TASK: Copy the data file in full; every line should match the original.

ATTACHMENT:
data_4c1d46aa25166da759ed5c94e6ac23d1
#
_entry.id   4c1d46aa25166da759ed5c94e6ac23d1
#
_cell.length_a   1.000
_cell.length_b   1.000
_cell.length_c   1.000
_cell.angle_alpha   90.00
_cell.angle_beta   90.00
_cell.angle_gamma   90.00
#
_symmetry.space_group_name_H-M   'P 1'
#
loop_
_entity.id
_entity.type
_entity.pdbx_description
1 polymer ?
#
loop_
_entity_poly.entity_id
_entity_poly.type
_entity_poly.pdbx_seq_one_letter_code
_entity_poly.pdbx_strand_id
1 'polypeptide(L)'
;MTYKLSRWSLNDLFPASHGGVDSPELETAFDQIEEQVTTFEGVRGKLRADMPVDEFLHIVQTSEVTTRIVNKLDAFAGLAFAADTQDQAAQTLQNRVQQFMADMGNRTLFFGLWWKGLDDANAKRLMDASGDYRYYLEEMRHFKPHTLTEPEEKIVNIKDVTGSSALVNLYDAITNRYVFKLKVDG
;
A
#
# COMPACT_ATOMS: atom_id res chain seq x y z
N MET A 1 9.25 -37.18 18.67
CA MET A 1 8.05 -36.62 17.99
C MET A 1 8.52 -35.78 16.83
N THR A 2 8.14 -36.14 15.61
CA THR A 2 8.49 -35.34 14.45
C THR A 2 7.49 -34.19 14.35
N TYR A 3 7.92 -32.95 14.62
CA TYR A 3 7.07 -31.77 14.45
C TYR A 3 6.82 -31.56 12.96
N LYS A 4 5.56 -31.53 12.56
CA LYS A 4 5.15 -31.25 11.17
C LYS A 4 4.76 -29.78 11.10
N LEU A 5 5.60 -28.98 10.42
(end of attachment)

data_4c1d46aa25166da759ed5c94e6ac23d1
#
_entry.id   4c1d46aa25166da759ed5c94e6ac23d1
#
_cell.length_a   1.000
_cell.length_b   1.000
_cell.length_c   1.000
_cell.angle_alpha   90.00
_cell.angle_beta   90.00
_cell.angle_gamma   90.00
#
_symmetry.space_group_name_H-M   'P 1'
#
loop_
_entity.id
_entity.type
_entity.pdbx_description
1 polymer ?
#
loop_
_entity_poly.entity_id
_entity_poly.type
_entity_poly.pdbx_seq_one_letter_code
_entity_poly.pdbx_strand_id
1 'polypeptide(L)'
;MTYKLSRWSLNDLFPASHGGVDSPELETAFDQIEEQVTTFEGVRGKLRADMPVDEFLHIVQTSEVTTRIVNKLDAFAGLAFAADTQDQAAQTLQNRVQQFMADMGNRTLFFGLWWKGLDDANAKRLMDASGDYRYYLEEMRHFKPHTLTEPEEKIVNIKDVTGSSALVNLYDAITNRYVFKLKVDG
;
A
#
# COMPACT_ATOMS: atom_id res chain seq x y z
N MET A 1 9.25 -37.18 18.67
CA MET A 1 8.05 -36.62 17.99
C MET A 1 8.52 -35.78 16.83
N THR A 2 8.14 -36.14 15.61
CA THR A 2 8.49 -35.34 14.45
C THR A 2 7.49 -34.19 14.35
N TYR A 3 7.92 -32.95 14.62
CA TYR A 3 7.07 -31.77 14.45
C TYR A 3 6.82 -31.56 12.96
N LYS A 4 5.56 -31.53 12.56
CA LYS A 4 5.15 -31.25 11.17
C LYS A 4 4.76 -29.78 11.10
N LEU A 5 5.60 -28.98 10.42